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|Articles - October 2011|
|Thursday, September 22, 2011|
Richard Taylor, a University of Oregon professor of physics, art and psychology, is putting his combined talents to work on a microchip to help people who have lost their sight see again. The device, which is implanted behind the eye, incorporates metal nanoparticles that assemble into “fractals,” objects in which any one part has the same pattern as the whole. Trees, clouds, galaxies and neurons are fractals. Current efforts to use microchips for blind patients are problematic because the chips don’t communicate well with neurons, says Taylor. But the new “fractal interface” increases the effectiveness of such technology by 100%. How does it work? The microchip collects light captured by the retina, guiding it to the neurons for relay to the optic nerve, which processes vision. Looking at certain fractal patterns has been shown to reduce stress, Taylor says. One of those patterns is incorporated into the new microchip. Taylor, whose research is the focus of a patent application filed by the UO’s Office of Technology Transfer, says it’s gratifying to interweave science and aesthetics. “It’s also gratifying to restore vision for people.”
Wednesday, June 17, 2015
Friday, July 17, 2015
Photographer Jason Kaplan takes a look at Murray's Pharmacy in Heppner. The family owned business is run by John and Ann Murray, who were featured in our July/August cover story: 10 Innovators in Rural Health Care.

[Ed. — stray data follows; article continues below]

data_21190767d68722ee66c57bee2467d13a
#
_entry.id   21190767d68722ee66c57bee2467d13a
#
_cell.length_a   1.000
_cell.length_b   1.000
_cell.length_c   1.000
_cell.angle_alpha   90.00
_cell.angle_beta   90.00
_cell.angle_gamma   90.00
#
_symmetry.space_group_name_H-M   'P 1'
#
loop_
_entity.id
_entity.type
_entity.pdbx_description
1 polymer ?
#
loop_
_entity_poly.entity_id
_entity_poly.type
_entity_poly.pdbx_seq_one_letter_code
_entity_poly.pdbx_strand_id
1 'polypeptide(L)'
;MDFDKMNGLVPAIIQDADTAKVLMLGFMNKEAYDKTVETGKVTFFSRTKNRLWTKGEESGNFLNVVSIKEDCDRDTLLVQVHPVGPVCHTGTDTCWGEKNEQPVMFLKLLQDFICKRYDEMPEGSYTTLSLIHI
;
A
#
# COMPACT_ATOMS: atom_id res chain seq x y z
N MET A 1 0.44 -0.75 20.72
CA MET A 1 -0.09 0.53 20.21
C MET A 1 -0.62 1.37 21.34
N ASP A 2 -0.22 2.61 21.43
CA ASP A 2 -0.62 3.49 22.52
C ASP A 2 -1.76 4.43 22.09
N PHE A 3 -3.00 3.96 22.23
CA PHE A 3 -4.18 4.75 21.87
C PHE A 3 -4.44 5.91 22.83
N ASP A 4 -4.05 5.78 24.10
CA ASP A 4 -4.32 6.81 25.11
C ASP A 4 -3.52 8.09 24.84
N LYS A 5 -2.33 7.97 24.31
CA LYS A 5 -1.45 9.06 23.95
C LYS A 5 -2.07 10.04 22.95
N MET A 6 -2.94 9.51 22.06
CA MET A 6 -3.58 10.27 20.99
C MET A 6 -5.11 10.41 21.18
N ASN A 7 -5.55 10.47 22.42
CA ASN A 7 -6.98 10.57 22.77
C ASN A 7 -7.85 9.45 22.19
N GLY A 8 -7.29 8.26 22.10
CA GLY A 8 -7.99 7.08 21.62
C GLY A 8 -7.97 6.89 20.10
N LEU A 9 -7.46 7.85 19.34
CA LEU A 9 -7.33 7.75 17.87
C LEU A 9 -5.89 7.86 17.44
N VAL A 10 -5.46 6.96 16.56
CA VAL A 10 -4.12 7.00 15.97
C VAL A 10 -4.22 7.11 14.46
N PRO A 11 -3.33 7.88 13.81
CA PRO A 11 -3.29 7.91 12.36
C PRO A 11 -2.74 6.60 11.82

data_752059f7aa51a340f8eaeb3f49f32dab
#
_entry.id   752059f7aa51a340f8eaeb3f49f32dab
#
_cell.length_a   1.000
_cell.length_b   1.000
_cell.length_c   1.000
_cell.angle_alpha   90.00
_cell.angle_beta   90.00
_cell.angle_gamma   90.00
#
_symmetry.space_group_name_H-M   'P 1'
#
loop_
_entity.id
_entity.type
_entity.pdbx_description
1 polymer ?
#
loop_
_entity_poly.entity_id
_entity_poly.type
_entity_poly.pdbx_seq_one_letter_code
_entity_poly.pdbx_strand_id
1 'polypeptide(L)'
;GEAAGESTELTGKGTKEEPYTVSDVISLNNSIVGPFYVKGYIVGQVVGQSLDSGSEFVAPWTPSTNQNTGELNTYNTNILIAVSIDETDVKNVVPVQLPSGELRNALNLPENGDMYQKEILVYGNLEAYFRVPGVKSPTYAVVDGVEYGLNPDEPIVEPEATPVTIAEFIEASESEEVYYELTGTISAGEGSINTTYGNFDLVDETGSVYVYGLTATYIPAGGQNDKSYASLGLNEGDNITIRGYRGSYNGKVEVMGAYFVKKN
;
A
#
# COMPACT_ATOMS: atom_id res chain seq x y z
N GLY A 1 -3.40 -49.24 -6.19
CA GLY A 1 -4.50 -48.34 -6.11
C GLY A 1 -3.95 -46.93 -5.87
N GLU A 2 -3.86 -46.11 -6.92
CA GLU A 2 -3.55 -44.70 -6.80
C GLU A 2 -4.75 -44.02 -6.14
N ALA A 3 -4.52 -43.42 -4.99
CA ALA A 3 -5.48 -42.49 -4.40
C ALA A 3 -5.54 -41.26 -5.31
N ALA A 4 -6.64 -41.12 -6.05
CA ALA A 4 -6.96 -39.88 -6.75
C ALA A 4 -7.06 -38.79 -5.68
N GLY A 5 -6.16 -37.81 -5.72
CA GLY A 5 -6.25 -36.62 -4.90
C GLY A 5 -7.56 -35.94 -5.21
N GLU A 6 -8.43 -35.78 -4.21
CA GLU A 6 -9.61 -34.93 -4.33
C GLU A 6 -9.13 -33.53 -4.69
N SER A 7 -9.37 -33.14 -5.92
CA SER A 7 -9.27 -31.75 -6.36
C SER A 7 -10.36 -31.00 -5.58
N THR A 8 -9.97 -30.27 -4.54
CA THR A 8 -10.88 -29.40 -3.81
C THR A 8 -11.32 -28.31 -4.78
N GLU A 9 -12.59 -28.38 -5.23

Monday, July 13, 2015
BY KIM MOORE
Revenues in Oregon's private, for profit sector maintained solid growth as the economy continued to rebound.
Friday, July 10, 2015
BY LINDA BAKER
Market of Choice is on a tear. In 2012 the 35-year-old Eugene-based grocery chain opened a central kitchen/distribution center in its hometown. The market opened its third Portland store in the Cedar Mill neighborhood this year; another outpost in Bend broke ground in March. A fourth Portland location is slated for the inner southeast “LOCA” development, a mixed-use project featuring condos and retail. Revenues in 2014 were $175 million, a double-digit increase over 2013. CEO Rick Wright discusses growth, market trends and how he keeps new “foodie” grocery clerks happy.
Monday, July 13, 2015
BY KIM MOORE | PHOTOS BY JASON E. KAPLAN
A New York floral and gift business takes on the iconic Harry & David brand.
Friday, July 10, 2015
BY JACOB PALMER
Most of the food Americans consume is trucked in from hundreds of miles away. Eric Wilson, co-founder and CEO of Gro-volution, wants to change that. So this past spring, the Air Force veteran and former greenhouse manager started work on an alternative farming system he claims is more efficient than conventional agriculture, and also shortens the distance between the consumer and the farm.
Thursday, June 18, 2015
While most categories of commercial real estate have performed well, one of the most robust has been apartment buildings.
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